Tuesday, March 11, 2014

Industry “Infiltration” Blamed for Lack of Pesticide Research, Control

© Natural Society

A new report from the Pesticide Action Network (PAN) indicates the pesticide industry has all but taken over regulatory agencies on a global scale. Specifically, the report is focused on the European Food Safety Agency (EFSA)—a panel within the World Health Organization– and its failure to implement an order by the European Commission to investigate the cumulative risk assessment (CRA) of pesticide mixtures.

If you were to choose a panel to soundly investigate the safety of a product, it wouldn’t make sense to choose people who were financial or otherwise invested in that product, would it? But that’s exactly what has happened to the pesticide panel at the World Health Organization and around the world as regulatory agencies are being infiltrated by industry connections—furthering the agendas of these giant corporations to the demise of consumer safety.

A bit of background: Generally, pesticides are tested independently of one another, and pesticide companies have resisted efforts to analyze their reactions together—simulating what occurs in human bodies. You don’t only take in a single pesticide, but a pesticide cocktail each day from the various fruits and vegetables you eat. It’s the long term and cumulative effects of pesticides that experts believe are the most harmful, effects that have not been studied on a large scale basis because of lack of funding and resistance from the industry.

The European Commission ordered the EFSA to incorporate CRA as standard pesticide evaluation in 2005, but the agency has yet to do anything about it. Why? It’s all in who they know, or better yet: who they are.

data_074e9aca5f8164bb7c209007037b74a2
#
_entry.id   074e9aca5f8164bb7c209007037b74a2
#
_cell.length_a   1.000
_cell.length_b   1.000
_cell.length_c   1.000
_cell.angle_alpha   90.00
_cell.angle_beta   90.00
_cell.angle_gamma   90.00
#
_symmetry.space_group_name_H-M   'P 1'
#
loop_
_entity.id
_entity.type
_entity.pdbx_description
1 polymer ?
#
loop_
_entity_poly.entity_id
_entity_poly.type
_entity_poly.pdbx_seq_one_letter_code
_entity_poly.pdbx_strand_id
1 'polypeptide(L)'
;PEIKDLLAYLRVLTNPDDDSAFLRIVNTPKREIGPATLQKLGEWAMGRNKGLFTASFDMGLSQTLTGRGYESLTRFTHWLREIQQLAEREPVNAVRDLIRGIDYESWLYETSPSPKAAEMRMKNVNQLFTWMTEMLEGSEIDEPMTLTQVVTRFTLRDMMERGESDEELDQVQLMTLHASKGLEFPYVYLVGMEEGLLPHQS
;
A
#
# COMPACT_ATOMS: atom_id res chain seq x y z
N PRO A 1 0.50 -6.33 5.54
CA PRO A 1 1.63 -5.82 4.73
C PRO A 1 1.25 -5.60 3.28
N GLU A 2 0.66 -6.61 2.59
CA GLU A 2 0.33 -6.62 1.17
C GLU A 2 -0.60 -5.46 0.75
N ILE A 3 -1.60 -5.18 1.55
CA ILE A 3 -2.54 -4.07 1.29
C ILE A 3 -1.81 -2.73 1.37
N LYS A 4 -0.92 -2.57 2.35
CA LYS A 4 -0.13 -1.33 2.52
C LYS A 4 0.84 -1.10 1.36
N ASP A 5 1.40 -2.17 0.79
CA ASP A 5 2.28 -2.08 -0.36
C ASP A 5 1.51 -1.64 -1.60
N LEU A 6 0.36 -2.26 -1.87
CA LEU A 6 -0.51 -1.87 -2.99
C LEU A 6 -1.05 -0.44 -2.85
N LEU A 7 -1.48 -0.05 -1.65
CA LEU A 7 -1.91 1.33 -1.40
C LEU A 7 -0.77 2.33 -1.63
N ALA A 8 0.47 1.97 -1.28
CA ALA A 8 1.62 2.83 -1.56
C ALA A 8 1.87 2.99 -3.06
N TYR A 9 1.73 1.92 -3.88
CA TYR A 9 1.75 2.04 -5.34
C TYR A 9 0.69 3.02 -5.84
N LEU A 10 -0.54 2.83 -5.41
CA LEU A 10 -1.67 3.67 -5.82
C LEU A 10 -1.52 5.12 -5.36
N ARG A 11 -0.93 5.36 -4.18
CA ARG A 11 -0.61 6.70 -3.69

The PAN investigation revealed 73% of the panelists on the WHO-EFSA were in some way tied to the pesticide industry. Further, none of them disclosed those conflicts of interest before accepting their panel positions.

Read: 7 Nasty Effects of Pesticides
“Eight years after the EU mandated such risk assessments for pesticide residues in food, EFSA still fails to carry them out, leaving consumers and citizens unprotected against the harms of mixtures of pesticides in food,” the report reads.
“We wondered how it was possible that EFSA neglected its mission to protect people’s health for so many years. We learned that massive infiltration by industry linked academics within the authority’s scientific panels was the main cause.”
“A Poisonous Injection: How Industry Tries to Water Down the Risk Assessment of Pesticide Mixtures in Everyday Food,” (available here as a pdf), examines what they call a “well planned and orchestrated attempt of industry to undermine policies meant to evaluate the toxicity of chemical mixtures.”

While agencies like the EFSA are painted as scientifically-legitimate and even paramount to other non-governmental bodies, they lack both professionalism and scientific integrity. By selling out to the pesticide industry, they have become nothing more than powerful puppets for the corporations holding the strings.

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